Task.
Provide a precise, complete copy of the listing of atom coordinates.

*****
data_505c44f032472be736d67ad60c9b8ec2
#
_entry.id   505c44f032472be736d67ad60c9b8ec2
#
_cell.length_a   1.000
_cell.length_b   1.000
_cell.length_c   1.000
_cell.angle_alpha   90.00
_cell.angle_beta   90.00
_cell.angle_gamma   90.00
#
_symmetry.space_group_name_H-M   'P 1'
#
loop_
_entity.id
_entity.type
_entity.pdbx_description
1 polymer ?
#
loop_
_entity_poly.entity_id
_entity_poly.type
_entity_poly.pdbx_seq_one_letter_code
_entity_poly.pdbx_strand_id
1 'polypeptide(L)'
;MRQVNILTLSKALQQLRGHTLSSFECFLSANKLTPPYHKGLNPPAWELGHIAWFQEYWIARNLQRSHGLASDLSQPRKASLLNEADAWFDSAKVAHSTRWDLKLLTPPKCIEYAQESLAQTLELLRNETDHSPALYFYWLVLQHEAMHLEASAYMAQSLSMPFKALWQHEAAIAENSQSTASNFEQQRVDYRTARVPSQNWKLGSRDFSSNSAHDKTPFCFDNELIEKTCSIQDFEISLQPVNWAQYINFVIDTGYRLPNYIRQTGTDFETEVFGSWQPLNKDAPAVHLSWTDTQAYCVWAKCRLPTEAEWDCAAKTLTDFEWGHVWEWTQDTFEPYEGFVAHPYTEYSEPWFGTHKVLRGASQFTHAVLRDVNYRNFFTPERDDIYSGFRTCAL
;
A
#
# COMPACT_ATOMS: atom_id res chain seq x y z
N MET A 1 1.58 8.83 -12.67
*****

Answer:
data_505c44f032472be736d67ad60c9b8ec2
#
_entry.id   505c44f032472be736d67ad60c9b8ec2
#
_cell.length_a   1.000
_cell.length_b   1.000
_cell.length_c   1.000
_cell.angle_alpha   90.00
_cell.angle_beta   90.00
_cell.angle_gamma   90.00
#
_symmetry.space_group_name_H-M   'P 1'
#
loop_
_entity.id
_entity.type
_entity.pdbx_description
1 polymer ?
#
loop_
_entity_poly.entity_id
_entity_poly.type
_entity_poly.pdbx_seq_one_letter_code
_entity_poly.pdbx_strand_id
1 'polypeptide(L)'
;MRQVNILTLSKALQQLRGHTLSSFECFLSANKLTPPYHKGLNPPAWELGHIAWFQEYWIARNLQRSHGLASDLSQPRKASLLNEADAWFDSAKVAHSTRWDLKLLTPPKCIEYAQESLAQTLELLRNETDHSPALYFYWLVLQHEAMHLEASAYMAQSLSMPFKALWQHEAAIAENSQSTASNFEQQRVDYRTARVPSQNWKLGSRDFSSNSAHDKTPFCFDNELIEKTCSIQDFEISLQPVNWAQYINFVIDTGYRLPNYIRQTGTDFETEVFGSWQPLNKDAPAVHLSWTDTQAYCVWAKCRLPTEAEWDCAAKTLTDFEWGHVWEWTQDTFEPYEGFVAHPYTEYSEPWFGTHKVLRGASQFTHAVLRDVNYRNFFTPERDDIYSGFRTCAL
;
A
#
# COMPACT_ATOMS: atom_id res chain seq x y z
N MET A 1 1.58 8.83 -12.67